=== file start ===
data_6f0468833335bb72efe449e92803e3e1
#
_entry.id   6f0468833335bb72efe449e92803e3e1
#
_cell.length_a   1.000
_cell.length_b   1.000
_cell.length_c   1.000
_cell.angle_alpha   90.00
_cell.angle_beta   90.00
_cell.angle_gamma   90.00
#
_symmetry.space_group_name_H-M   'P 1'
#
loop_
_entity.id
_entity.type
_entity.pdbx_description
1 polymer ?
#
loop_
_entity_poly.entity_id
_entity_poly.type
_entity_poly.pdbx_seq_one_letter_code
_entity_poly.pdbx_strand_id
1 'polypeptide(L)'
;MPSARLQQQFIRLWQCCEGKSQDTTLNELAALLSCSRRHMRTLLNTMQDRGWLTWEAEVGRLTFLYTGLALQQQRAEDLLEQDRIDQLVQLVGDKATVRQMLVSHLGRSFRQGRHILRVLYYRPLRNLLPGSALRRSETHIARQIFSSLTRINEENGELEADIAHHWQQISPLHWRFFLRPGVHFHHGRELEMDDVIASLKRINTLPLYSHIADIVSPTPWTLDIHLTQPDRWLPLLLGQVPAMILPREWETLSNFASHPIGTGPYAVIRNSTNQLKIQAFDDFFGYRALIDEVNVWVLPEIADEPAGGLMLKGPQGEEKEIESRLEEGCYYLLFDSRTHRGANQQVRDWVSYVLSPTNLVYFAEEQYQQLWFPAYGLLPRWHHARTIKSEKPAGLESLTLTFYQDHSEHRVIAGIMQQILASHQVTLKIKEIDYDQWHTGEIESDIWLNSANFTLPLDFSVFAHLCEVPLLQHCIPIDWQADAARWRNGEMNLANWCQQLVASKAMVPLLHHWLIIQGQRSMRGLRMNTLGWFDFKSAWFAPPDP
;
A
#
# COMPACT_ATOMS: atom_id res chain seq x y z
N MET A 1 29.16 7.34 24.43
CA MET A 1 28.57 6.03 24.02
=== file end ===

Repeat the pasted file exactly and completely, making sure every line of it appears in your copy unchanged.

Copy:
data_6f0468833335bb72efe449e92803e3e1
#
_entry.id   6f0468833335bb72efe449e92803e3e1
#
_cell.length_a   1.000
_cell.length_b   1.000
_cell.length_c   1.000
_cell.angle_alpha   90.00
_cell.angle_beta   90.00
_cell.angle_gamma   90.00
#
_symmetry.space_group_name_H-M   'P 1'
#
loop_
_entity.id
_entity.type
_entity.pdbx_description
1 polymer ?
#
loop_
_entity_poly.entity_id
_entity_poly.type
_entity_poly.pdbx_seq_one_letter_code
_entity_poly.pdbx_strand_id
1 'polypeptide(L)'
;MPSARLQQQFIRLWQCCEGKSQDTTLNELAALLSCSRRHMRTLLNTMQDRGWLTWEAEVGRLTFLYTGLALQQQRAEDLLEQDRIDQLVQLVGDKATVRQMLVSHLGRSFRQGRHILRVLYYRPLRNLLPGSALRRSETHIARQIFSSLTRINEENGELEADIAHHWQQISPLHWRFFLRPGVHFHHGRELEMDDVIASLKRINTLPLYSHIADIVSPTPWTLDIHLTQPDRWLPLLLGQVPAMILPREWETLSNFASHPIGTGPYAVIRNSTNQLKIQAFDDFFGYRALIDEVNVWVLPEIADEPAGGLMLKGPQGEEKEIESRLEEGCYYLLFDSRTHRGANQQVRDWVSYVLSPTNLVYFAEEQYQQLWFPAYGLLPRWHHARTIKSEKPAGLESLTLTFYQDHSEHRVIAGIMQQILASHQVTLKIKEIDYDQWHTGEIESDIWLNSANFTLPLDFSVFAHLCEVPLLQHCIPIDWQADAARWRNGEMNLANWCQQLVASKAMVPLLHHWLIIQGQRSMRGLRMNTLGWFDFKSAWFAPPDP
;
A
#
# COMPACT_ATOMS: atom_id res chain seq x y z
N MET A 1 29.16 7.34 24.43
CA MET A 1 28.57 6.03 24.02